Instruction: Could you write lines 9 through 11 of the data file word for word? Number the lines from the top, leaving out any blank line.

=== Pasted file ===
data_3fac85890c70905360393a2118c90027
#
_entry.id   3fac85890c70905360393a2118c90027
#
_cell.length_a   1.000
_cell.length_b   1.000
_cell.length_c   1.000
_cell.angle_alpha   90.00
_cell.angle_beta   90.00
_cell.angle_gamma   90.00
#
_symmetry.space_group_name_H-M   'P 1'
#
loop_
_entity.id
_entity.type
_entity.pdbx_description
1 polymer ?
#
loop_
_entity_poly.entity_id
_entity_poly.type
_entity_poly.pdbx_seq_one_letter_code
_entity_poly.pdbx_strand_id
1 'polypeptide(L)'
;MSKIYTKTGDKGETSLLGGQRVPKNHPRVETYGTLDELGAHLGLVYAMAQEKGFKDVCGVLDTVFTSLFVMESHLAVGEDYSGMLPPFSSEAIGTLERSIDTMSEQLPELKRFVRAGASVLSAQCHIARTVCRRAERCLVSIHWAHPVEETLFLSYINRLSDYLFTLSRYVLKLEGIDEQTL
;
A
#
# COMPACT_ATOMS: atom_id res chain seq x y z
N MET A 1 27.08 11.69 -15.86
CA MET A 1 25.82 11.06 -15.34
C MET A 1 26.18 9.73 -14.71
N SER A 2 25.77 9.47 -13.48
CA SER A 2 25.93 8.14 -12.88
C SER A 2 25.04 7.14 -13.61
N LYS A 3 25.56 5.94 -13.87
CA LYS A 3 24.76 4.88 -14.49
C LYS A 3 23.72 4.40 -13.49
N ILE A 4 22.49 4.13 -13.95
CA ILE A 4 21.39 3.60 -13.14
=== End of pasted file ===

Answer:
_cell.angle_beta   90.00
_cell.angle_gamma   90.00
#